Emerson Elementary kicks off their first Garbage to Golf event


Eighteen teams of fourth graders recently crafted putt-putt courses made of recycled materials — and a lot of imagination — at a Seymour elementary school.

Since February, fourth graders in the classes of Tracey Brown and Megan Tolbert at Emerson Elementary School have been working on these putt-putt courses. The kids were charged with designing their holes while considering their theme, materials and parameters.

Themes for the holes included Halloween, school, fish and more.

For materials, kids were tasked with repurposing items at their disposal. Many of the materials used came from the school such as hockey sticks, stuffed animals and pool noodles. Some courses incorporated boxed and canned food, which after the courses, would be donated to the food pantry.

The kids’ individual skills and characteristics shined through their putt-putt courses.

At Hole No. 8 (Fire), the creators of the hole, Zoey Royalty, Kaison Spates and Jorge Chub said the reason they chose their theme was because they discovered their favorite colors were red and orange, reminding them of fire.

Hole No. 5 (Art), this team came to their theme by discovering the three of them, Tomas Martin, Zayley Castetter and Seba Sebastian all enjoyed drawing and art.

At Hole No. 6 (Under the Sea), the team of Naylene Hunstable, Kinsley Hunt and Noah Morris used a Cheese Ball container and tinfoil to make a shark where the golfers would hit their balls into. They didn’t have enough foil for the bottom of the container, but Morris said it was cool to see through the clear plastic. Fish and other sea creatures around the hole were made similarly with tinfoil and other recyclables.

Sharlet Brooks from Hole No. 7 (Space) said that her favorite part of this project, which her teammates KyAire Weathers and Lainey Vu agreed with, was getting to work with people she usually doesn’t work with.

All the teams were excited to show their courses.

“Just because we are Hole No. 3 (Toy Store) doesn’t mean we are third place,” said Charlie Ault.

Charlie and her teammates, Laurel Maloney and Maddox Watts, used toys such as small fence pieces to make a barrier and a big caterpillar to start the course off, placing it at the front to work as a tunnel.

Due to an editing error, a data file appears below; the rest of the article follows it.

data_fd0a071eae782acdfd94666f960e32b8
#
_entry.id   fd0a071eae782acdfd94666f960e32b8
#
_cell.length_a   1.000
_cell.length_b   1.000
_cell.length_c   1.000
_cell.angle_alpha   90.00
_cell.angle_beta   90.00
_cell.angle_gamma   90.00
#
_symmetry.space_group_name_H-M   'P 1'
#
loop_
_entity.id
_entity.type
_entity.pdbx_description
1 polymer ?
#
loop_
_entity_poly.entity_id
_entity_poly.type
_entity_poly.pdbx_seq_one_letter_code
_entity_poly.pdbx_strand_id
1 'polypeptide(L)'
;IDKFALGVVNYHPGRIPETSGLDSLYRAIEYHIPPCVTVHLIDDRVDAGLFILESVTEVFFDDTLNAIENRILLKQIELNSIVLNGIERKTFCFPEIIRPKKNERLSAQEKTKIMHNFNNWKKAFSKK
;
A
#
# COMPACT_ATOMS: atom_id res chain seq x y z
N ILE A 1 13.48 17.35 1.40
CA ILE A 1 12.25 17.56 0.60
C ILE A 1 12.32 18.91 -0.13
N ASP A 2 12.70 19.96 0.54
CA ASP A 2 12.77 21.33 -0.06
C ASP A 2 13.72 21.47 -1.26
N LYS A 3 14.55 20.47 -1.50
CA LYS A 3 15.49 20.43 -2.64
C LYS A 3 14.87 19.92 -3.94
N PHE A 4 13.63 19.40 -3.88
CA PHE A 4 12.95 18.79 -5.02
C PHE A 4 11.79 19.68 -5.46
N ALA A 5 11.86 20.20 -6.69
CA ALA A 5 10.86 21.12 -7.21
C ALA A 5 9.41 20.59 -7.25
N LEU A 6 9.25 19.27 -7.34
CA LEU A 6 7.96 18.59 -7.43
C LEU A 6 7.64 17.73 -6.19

This was the first year for the event, and when asked Erin Moore, the school’s librarian and STEM instructor, said that they may do this again next year.

The deciding factor in a Garbage to Golf comeback would be a future change in faculty.

Sharon Wood, the school’s physical education teacher, will be retiring next year.

With Garbage to Golf being one of Wood’s last big Emerson projects, Moore said Wood “wanted to go out with a bang.”

Reflecting on her time at Emerson, Wood said the students are the best part of the job.

“They can create, implement, tweak and make things that are beyond my adult imagination,” she said. “Not many retirees can succeed in teaching at every building and coaching at all three levels in the corporation […] throughout their career.”

Wood has been teaching physical education for 36 years including the last 10 years at Emerson Elementary.

“During my time here, I’ve been able to work with over 20,000 students and athletes, providing not only instruction in physical education and athletics but also guidance, support and mentorship,” she said.

Following her retirement, Wood plans on spending time with her husband, Bob, who is also a retired teacher and is anxiously waiting for a new addition to the family, a grandchild.

“I cannot wait to take on the role of Mary Poppins and be the best ‘granny nanny’ around,” Wood said.

Garbage to Golf was a thought-provoking event that involved so many students, teachers and families.

It is one of many parts of the teaching experience Wood said she will take with her as she says goodbye to SCSC and Emerson Elementary.

”I will be able to carry with me a lifetime of stories, memories and friendships that mean the world to me,” she said.

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